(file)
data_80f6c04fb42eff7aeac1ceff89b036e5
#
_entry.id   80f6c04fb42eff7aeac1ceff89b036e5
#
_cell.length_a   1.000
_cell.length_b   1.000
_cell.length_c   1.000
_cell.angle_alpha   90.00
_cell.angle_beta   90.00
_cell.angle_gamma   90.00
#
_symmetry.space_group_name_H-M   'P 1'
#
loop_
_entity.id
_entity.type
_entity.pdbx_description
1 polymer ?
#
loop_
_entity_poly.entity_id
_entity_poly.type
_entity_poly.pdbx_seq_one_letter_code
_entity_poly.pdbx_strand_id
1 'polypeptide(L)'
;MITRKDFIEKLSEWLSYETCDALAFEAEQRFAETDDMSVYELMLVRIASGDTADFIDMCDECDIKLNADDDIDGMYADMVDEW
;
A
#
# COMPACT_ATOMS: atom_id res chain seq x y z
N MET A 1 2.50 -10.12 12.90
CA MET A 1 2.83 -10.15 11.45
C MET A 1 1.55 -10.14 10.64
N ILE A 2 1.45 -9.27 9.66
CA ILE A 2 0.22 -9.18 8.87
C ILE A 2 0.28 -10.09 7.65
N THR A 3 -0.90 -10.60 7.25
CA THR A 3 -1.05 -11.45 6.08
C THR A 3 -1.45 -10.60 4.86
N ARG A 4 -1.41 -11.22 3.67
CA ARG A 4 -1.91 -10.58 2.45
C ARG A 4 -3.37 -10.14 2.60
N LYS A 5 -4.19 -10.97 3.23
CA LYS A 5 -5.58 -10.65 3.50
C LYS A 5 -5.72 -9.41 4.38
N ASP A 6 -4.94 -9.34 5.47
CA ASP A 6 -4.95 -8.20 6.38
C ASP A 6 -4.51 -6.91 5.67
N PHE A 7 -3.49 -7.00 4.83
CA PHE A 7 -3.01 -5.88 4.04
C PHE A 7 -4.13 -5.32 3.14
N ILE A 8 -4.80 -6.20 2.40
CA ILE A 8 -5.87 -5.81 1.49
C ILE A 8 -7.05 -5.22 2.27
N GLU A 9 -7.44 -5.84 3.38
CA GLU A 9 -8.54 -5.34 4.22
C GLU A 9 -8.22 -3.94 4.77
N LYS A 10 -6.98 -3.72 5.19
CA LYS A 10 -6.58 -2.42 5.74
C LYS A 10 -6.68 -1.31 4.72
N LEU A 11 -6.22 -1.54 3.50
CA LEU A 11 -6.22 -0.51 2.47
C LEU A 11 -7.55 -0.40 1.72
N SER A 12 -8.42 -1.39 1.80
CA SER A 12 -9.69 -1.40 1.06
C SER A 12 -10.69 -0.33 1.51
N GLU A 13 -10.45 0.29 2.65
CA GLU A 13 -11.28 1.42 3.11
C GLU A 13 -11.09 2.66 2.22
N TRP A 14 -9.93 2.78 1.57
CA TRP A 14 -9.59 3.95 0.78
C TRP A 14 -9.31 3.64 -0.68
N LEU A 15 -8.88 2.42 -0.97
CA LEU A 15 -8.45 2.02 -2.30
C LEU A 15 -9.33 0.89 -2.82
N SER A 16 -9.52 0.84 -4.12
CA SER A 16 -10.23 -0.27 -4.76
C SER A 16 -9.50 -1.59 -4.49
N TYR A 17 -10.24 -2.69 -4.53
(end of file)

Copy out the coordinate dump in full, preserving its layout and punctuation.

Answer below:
data_80f6c04fb42eff7aeac1ceff89b036e5
#
_entry.id   80f6c04fb42eff7aeac1ceff89b036e5
#
_cell.length_a   1.000
_cell.length_b   1.000
_cell.length_c   1.000
_cell.angle_alpha   90.00
_cell.angle_beta   90.00
_cell.angle_gamma   90.00
#
_symmetry.space_group_name_H-M   'P 1'
#
loop_
_entity.id
_entity.type
_entity.pdbx_description
1 polymer ?
#
loop_
_entity_poly.entity_id
_entity_poly.type
_entity_poly.pdbx_seq_one_letter_code
_entity_poly.pdbx_strand_id
1 'polypeptide(L)'
;MITRKDFIEKLSEWLSYETCDALAFEAEQRFAETDDMSVYELMLVRIASGDTADFIDMCDECDIKLNADDDIDGMYADMVDEW
;
A
#
# COMPACT_ATOMS: atom_id res chain seq x y z
N MET A 1 2.50 -10.12 12.90
CA MET A 1 2.83 -10.15 11.45
C MET A 1 1.55 -10.14 10.64
N ILE A 2 1.45 -9.27 9.66
CA ILE A 2 0.22 -9.18 8.87
C ILE A 2 0.28 -10.09 7.65
N THR A 3 -0.90 -10.60 7.25
CA THR A 3 -1.05 -11.45 6.08
C THR A 3 -1.45 -10.60 4.86
N ARG A 4 -1.41 -11.22 3.67
CA ARG A 4 -1.91 -10.58 2.45
C ARG A 4 -3.37 -10.14 2.60
N LYS A 5 -4.19 -10.97 3.23
CA LYS A 5 -5.58 -10.65 3.50
C LYS A 5 -5.72 -9.41 4.38
N ASP A 6 -4.94 -9.34 5.47
CA ASP A 6 -4.95 -8.20 6.38
C ASP A 6 -4.51 -6.91 5.67
N PHE A 7 -3.49 -7.00 4.83
CA PHE A 7 -3.01 -5.88 4.04
C PHE A 7 -4.13 -5.32 3.14
N ILE A 8 -4.80 -6.20 2.40
CA ILE A 8 -5.87 -5.81 1.49
C ILE A 8 -7.05 -5.22 2.27
N GLU A 9 -7.44 -5.84 3.38
CA GLU A 9 -8.54 -5.34 4.22
C GLU A 9 -8.22 -3.94 4.77
N LYS A 10 -6.98 -3.72 5.19
CA LYS A 10 -6.58 -2.42 5.74
C LYS A 10 -6.68 -1.31 4.72
N LEU A 11 -6.22 -1.54 3.50
CA LEU A 11 -6.22 -0.51 2.47
C LEU A 11 -7.55 -0.40 1.72
N SER A 12 -8.42 -1.39 1.80
CA SER A 12 -9.69 -1.40 1.06
C SER A 12 -10.69 -0.33 1.51
N GLU A 13 -10.45 0.29 2.65
CA GLU A 13 -11.28 1.42 3.11
C GLU A 13 -11.09 2.66 2.22
N TRP A 14 -9.93 2.78 1.57
CA TRP A 14 -9.59 3.95 0.78
C TRP A 14 -9.31 3.64 -0.68
N LEU A 15 -8.88 2.42 -0.97
CA LEU A 15 -8.45 2.02 -2.30
C LEU A 15 -9.33 0.89 -2.82
N SER A 16 -9.52 0.84 -4.12
CA SER A 16 -10.23 -0.27 -4.76
C SER A 16 -9.50 -1.59 -4.49
N TYR A 17 -10.24 -2.69 -4.53